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Mickey tells it like is

Roy Disney speaking to Disney Shareholders on 3rd March 2004 and quoted “here”:
shows that he understands the reality of inellectual work. I’ve worked at too many places that feel like this, and too few that don’t.

bq. Unfortunately, our corporate values have been compromised in recent years.

bq. In large part, this is the result of a cynical management’s belief that, in the absence of ideas, the road to success is to cut back on everyone and everything that once made you successful, that you don’t really need to give your guests value for money, that creativity and originality are luxuries you can no longer afford … that art and artists are commodities to be bought and sold like any other office supply.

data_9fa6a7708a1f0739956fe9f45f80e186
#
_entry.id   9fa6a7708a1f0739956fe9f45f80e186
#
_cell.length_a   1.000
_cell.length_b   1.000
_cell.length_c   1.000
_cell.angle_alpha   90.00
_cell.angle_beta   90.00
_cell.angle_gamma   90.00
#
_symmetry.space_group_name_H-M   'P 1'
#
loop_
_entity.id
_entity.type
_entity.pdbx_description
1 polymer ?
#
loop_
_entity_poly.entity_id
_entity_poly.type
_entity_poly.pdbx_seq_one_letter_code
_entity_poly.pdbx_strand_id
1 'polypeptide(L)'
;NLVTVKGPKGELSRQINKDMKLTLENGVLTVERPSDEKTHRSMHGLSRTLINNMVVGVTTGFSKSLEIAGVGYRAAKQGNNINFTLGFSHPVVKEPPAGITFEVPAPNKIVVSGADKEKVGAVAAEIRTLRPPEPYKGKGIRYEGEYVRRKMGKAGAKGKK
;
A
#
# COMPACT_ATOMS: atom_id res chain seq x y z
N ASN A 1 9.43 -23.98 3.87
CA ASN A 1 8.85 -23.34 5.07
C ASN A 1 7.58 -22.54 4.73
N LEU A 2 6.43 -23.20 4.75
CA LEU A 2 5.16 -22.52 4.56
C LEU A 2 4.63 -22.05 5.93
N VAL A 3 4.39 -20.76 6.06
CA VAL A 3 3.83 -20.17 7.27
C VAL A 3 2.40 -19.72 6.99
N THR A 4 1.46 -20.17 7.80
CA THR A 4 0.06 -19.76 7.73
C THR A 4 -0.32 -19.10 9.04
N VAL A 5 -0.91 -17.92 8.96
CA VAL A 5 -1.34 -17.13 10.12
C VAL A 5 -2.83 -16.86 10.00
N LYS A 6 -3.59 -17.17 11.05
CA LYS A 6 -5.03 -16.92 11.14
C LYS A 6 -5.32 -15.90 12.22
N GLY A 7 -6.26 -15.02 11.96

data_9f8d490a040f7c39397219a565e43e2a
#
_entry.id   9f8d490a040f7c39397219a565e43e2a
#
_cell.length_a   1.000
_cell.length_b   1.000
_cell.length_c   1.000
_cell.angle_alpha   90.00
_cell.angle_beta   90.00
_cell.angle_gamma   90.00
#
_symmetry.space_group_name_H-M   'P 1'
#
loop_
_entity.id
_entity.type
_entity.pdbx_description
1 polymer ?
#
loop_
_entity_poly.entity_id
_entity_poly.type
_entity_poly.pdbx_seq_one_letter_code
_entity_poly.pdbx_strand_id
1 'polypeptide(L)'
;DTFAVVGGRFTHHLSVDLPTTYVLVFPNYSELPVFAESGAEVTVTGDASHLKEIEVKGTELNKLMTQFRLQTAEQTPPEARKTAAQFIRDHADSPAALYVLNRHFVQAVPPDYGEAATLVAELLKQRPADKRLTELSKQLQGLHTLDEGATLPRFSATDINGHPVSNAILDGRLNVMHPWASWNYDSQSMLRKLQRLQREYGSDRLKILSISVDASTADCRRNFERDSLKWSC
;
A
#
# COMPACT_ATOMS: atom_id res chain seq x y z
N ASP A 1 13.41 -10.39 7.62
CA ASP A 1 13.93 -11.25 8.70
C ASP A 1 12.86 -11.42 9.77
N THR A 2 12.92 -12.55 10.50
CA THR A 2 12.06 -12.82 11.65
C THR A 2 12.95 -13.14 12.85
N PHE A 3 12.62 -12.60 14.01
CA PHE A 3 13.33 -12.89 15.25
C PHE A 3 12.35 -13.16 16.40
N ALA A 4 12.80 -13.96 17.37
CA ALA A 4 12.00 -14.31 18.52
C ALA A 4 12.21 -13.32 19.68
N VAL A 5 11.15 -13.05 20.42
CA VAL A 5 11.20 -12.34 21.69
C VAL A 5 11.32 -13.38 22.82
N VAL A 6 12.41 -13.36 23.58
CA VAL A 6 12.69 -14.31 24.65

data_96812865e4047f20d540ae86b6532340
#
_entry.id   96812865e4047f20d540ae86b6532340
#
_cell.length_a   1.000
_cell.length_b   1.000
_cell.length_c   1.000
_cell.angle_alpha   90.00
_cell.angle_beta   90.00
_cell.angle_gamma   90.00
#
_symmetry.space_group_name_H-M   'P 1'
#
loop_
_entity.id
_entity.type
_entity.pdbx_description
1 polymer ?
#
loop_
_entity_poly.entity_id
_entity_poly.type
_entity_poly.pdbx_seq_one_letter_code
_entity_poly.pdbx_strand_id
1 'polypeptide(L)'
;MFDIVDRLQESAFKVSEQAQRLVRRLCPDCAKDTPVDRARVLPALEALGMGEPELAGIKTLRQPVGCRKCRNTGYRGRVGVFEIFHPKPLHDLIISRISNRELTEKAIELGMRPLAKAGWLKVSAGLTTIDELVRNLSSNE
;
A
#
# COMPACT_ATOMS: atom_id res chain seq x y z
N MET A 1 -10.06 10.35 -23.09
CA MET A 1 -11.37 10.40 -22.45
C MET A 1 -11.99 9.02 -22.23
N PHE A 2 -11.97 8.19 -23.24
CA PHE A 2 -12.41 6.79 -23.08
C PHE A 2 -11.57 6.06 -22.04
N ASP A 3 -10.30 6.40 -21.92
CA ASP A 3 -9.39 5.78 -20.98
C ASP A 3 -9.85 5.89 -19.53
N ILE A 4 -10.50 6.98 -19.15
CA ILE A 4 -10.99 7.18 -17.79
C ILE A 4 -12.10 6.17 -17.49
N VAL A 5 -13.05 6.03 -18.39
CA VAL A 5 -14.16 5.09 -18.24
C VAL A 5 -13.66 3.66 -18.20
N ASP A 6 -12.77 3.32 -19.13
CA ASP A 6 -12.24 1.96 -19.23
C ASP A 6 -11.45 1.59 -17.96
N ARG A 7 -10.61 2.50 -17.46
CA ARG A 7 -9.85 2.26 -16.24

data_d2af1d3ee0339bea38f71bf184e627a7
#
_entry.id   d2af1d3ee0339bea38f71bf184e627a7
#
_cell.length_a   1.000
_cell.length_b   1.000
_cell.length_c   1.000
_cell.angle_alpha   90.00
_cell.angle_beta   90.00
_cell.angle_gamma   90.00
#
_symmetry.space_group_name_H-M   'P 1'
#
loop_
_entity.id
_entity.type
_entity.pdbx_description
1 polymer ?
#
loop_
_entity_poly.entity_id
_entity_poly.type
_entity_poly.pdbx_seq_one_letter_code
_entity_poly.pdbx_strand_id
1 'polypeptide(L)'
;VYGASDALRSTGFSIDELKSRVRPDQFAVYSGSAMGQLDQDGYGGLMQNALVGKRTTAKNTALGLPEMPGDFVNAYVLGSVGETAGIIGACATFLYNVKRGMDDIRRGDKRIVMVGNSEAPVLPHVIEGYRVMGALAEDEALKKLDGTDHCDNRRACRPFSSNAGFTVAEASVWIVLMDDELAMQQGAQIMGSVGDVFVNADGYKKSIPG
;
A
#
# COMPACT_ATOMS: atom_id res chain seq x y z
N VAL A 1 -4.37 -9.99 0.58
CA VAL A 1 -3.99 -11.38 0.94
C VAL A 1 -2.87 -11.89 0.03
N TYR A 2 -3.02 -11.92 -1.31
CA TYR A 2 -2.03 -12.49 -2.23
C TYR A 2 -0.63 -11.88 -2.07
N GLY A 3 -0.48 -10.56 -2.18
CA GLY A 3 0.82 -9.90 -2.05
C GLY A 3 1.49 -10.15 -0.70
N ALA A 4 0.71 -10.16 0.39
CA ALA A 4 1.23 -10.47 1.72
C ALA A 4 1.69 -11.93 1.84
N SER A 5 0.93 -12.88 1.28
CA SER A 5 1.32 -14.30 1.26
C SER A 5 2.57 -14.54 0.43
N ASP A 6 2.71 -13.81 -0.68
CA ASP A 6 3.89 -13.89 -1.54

bq. To me, the wrong-headedness of these beliefs is self-evident.

bq. The creative process is the lifeblood of the Disney Company. If it is to thrive, we must do everything possible to establish an environment in which it can once again flourish.

bq. Creativity is a funny thing — difficult to quantify, but obvious when it’s missing. It’s a living, breathing force with a life of its own, and it tends to flower among individuals or small groups. It doesn’t always show up on demand … or at convenient times or places. And it often gets killed by committees or by something called strategic planning. So we need to always be on the lookout for ways to nurture it, and not let it be trampled by a lowest-common-denominator mentality

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